The drivers transport borax from the Boron Mine in California to the Port of Los Angeles. © Rio Tinto
The drivers transport borax from the Boron Mine in California to the Port of Los Angeles. © Rio Tinto

Rio Tinto investigates logistics supplier over worker rights

29 April 2019

Global mining company Rio Tinto has announced an investigation into a logistics supplier amid allegations of workers’ rights violations.

A group of truck drivers working for US drayage carrier California Cartage Express, a division of NFI Industries, demonstrated at Rio Tinto’s AGM in London on 14 April. Supported by the US labour union for drivers, the International Brotherhood of Teamsters, the drivers claimed they were experiencing unfair wage reductions “due to misclassification as independent contractors”, and poor enforcement of Rio Tinto’s supplier code of conduct.

Rio Tinto owns and operates the Boron Mine in California, one of the largest borax mines in the world and producing almost half of the world’s supply of refined borate products, according to Rio Tinto. The drivers transport borax from the mine to the Port of Los Angeles.

A spokesperson for Rio Tinto told SM: “Rio Tinto requires vendors and suppliers to comply at all times with our supplier code of conduct and Rio Tinto’s The Way We Work. We take these allegations seriously and have asked Cal Cartage to demonstrate that it is meeting our supplier code of conduct.”

Gustavo Villa, a port truck driver for Cal Cartage Express, said: “We came before Rio Tinto's board of directors and shareholders to bring light to the worker exploitation taking place in the company's supply chain and told them why we believe that Rio Tinto must take swift action against this exploitation.”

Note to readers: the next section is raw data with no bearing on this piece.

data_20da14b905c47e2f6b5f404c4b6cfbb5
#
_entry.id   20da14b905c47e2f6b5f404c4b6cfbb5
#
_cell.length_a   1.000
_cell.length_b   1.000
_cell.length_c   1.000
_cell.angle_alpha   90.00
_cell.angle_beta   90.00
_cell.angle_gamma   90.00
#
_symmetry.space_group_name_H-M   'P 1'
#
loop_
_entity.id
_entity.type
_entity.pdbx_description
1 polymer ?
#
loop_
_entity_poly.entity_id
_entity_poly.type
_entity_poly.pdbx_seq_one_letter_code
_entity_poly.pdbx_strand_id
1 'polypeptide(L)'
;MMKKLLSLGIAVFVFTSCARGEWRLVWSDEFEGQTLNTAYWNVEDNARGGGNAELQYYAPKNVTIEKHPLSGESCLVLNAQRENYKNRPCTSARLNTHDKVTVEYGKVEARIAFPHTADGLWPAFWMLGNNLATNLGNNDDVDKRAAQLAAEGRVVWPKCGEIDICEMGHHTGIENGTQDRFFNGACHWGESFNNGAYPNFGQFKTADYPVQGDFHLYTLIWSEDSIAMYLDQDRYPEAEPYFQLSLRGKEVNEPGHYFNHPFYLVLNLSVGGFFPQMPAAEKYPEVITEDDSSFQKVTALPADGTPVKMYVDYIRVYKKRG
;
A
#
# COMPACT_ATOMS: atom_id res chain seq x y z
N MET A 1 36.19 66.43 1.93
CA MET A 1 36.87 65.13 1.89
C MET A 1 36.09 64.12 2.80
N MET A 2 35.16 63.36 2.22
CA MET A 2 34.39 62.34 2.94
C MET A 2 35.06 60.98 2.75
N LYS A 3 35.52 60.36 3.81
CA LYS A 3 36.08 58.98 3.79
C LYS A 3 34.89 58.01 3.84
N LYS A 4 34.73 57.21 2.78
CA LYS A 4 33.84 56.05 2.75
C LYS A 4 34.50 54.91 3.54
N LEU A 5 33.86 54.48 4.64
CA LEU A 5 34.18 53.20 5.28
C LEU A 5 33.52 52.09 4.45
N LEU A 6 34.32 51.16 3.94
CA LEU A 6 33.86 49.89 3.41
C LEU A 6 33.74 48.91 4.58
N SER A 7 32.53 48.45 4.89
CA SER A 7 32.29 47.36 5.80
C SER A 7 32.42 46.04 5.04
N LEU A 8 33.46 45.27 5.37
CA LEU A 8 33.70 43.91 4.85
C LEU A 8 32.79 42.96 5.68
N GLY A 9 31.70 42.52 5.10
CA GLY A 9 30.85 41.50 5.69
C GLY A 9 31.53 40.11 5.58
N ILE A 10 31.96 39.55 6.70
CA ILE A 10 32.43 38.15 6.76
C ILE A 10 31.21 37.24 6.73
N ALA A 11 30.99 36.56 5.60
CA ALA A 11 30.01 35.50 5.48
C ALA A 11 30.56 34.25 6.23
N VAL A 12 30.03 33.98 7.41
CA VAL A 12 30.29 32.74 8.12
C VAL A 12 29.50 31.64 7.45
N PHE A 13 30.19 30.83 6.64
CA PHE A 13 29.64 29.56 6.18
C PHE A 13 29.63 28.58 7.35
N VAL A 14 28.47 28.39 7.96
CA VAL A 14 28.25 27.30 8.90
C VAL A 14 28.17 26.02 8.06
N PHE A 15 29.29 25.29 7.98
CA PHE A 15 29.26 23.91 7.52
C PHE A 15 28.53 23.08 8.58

A spokesperson for California Cartage Express told SM: “California Cartage Express is committed to complying with all laws and the company is in full compliance with the Rio Tinto supplier code of conduct. These unfounded allegations that are being made against the company are part of an ongoing effort by the Teamsters union to force independent truck drivers throughout California to organise against their will.”

Rio Tinto’s supplier code of conduct outlines “fundamental human rights” that suppliers are required to uphold, including ensuring work is not forced or compulsory labour, fair wages and working conditions, prevention of harassment and discrimination, and upholding workers’ rights to “lawfully and peacefully” join labour unions.

Borax is a component of many detergents, cosmetics and enamel glazes while borate compounds are used to strengthen LCD screens.

Fred Potter, vice president of the International Brotherhood of Teamsters and director of the Teamsters Port Division in the US, commented: “The hardworking truck drivers who haul this heavy cargo 150 miles from Boron to the harbor have experienced wage theft due to unlawful misclassification by their employer, Cal Cartage Express, as independent contractors rather than employees.

“The Teamsters Union is committed to making certain that Rio Tinto enforces its supplier code of conduct by committing to doing business only with trucking companies that align with Rio Tinto's values.”

Earlier this month, NFI Industries' subsidiary K&R Transportation was involved in a lawsuit surrounding wage theft due to misclassification as independent contractors. The court ordered the K&R to pay 10 California port truck drivers $1.2m for unpaid wages, unpaid meal and rest breaks and illegal paycheck deductions.

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